Camping deep in Yellowstone Park’s backcountry-

Although titled after the movie about the young man who perished in Alaska’s Wilderness, this feature is by a man who ventured into the Park’s deep backcountry. For those of us who have done this multiple times, such as myself, this is hardly extraordinary, but for those who haven’t the account may be quite interesting.

Into the Wild. By William Powers. Special to The Washington Post

 
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About The Author

Ralph Maughan

Dr. Ralph Maughan is professor emeritus of political science at Idaho State University with specialties in natural resource politics, public opinion, interest groups, political parties, voting and elections. Aside from academic publications, he is author or co-author of three hiking/backpacking guides, and he is President of the Western Watersheds Project.

6 Responses to Into the Wild

  1. avatar Clark says:

    It would seem that those who have perished when in back country are those who lost sight of where they are in the food chain. Unarmed, we are no match for a large wild animal, such as a bear, elk, buffalo, or other wild animal.

    Interesting I should spot your entry, while watching a show on Tim Tredwell, who spent years studing bears, only to perish in the wild.

  2. avatar Virginia says:

    Great story – but my experience has been if you are looking for them you never see them. It is when you least expect to see one, they seem to materialize.

  3. avatar SAP says:

    “the two bottles of beer that Jason had concealed among rocks in the icy stream at the trailhead, promising those cold ones as our reward if we came back alive.”

    Ugh. Does Jason Williams of JH Wildlife Safaris know this is a food storage violation? Maybe he should have actually paid attention to the video YNP forced him to watch.

  4. avatar SAP says:

    “You’re not wearing deodorant, are you?” he [Jason Williams of JH Wildlife Safaris] asked bluntly across the campfire. “Because grizzlies have an acute sense of smell. Even a tube of lip balm can lure them to a campsite in search of food.”

    Yes, and they might even get curious about those bottles of beer in the creek back at the trailhead. Flout the regulations, then scare your guest with tales of horror about lip balm drawing bears into campsites?

    Yes, I understand that Brigitta Fredenhagen had some Chap Stick in her tent. I am extremely skeptical that Chap Stick got her killed though — it was being asleep, alone, right along a heavily used bear trail that got her killed.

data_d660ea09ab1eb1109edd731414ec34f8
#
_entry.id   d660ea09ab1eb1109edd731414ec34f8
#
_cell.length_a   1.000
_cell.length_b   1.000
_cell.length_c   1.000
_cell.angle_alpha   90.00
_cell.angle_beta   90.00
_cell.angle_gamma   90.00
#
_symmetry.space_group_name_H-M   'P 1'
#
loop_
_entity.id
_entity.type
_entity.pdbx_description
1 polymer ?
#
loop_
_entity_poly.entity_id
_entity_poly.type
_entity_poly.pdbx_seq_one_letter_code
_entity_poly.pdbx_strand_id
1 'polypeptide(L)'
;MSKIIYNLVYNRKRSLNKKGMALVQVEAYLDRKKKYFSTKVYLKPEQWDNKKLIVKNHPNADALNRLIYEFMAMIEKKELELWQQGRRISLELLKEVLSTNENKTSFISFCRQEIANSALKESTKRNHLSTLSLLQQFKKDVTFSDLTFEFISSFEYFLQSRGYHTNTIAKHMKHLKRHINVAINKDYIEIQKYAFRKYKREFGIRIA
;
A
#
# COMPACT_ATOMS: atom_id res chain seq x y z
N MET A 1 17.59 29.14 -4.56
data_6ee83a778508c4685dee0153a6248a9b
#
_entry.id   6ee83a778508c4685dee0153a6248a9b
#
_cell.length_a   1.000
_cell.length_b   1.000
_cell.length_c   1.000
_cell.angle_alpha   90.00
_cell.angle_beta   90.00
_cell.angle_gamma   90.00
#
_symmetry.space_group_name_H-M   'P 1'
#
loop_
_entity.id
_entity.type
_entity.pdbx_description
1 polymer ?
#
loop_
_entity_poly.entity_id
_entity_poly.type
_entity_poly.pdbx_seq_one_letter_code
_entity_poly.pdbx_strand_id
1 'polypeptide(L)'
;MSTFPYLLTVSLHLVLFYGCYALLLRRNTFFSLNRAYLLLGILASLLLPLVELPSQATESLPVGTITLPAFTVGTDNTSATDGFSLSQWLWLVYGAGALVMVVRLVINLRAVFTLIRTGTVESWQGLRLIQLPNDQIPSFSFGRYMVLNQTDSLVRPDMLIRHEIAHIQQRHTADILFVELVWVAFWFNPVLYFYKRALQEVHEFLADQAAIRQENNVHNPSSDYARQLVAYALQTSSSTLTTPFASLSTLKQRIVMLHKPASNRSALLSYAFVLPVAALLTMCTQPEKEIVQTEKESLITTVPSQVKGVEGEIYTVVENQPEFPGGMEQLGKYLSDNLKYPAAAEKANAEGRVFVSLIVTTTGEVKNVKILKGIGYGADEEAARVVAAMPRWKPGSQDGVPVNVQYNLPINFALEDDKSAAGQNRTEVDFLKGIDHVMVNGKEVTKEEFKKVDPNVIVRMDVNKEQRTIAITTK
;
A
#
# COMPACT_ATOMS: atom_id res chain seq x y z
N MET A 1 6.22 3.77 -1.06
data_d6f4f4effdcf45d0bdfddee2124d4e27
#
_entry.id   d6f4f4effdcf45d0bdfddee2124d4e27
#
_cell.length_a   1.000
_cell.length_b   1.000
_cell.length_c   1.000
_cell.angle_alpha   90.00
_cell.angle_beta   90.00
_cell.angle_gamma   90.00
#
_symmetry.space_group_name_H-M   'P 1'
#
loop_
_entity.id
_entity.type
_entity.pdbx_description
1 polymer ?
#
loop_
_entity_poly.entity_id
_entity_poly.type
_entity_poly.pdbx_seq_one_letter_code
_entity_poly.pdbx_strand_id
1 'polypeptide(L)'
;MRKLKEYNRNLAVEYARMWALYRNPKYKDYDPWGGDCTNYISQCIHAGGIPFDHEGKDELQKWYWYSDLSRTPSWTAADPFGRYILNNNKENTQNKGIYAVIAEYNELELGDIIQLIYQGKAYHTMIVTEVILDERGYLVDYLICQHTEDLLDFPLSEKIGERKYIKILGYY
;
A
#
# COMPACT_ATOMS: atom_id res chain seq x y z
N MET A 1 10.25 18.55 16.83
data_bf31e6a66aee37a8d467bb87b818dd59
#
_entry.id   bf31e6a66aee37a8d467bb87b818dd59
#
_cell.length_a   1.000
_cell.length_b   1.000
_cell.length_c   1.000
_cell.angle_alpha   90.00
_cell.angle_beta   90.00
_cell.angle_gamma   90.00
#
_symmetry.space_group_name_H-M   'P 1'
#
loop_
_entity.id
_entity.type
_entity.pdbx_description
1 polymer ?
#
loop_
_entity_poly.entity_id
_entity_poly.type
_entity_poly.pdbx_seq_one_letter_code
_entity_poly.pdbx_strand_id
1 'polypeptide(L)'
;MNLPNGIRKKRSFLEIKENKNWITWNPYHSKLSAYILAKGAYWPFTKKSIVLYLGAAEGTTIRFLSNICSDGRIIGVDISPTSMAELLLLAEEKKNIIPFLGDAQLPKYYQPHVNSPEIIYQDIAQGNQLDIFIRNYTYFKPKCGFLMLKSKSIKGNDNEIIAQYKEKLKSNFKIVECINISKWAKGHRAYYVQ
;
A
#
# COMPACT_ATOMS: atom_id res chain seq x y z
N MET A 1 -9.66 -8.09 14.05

5. avatar Cordell says:

    More pearls of wisdom:
    re. bear spray – “It’s better to look away,” Jason said. “Then you might not fire prematurely.”

    – Jason, however, did the opposite: He walked toward the bear.

    re. unfiltered stream water – “I’ve been building my resistance by drinking a little more each time.”

    Maybe Jason “owner of JH Wildlife Safaris” should be a little less concerned about his “castration” by the ranger and more concerned about the example he is setting for this client.
    Then again, that wouldn’t have helped garner an “Ed Abbey” comparison. Gee he sounds sooo cool.

  6. avatar Barefoot2k says:

    If your traveling in bear county I hope you brought some quality bear mace. I always suggest having it on hand when out in the bush. Usually just avoiding bears is enough but sometimes you want the spray if you get caught in a bad situation!

    By the way congratulations on the great blog, I’ve been a long time subscriber! If you add me to your blog list I’d be honored!

    -Barefoot2k

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‎"At some point we must draw a line across the ground of our home and our being, drive a spear into the land and say to the bulldozers, earthmovers, government and corporations, “thus far and no further.” If we do not, we shall later feel, instead of pride, the regret of Thoreau, that good but overly-bookish man, who wrote, near the end of his life, “If I repent of anything it is likely to be my good behaviour."

~ Edward Abbey

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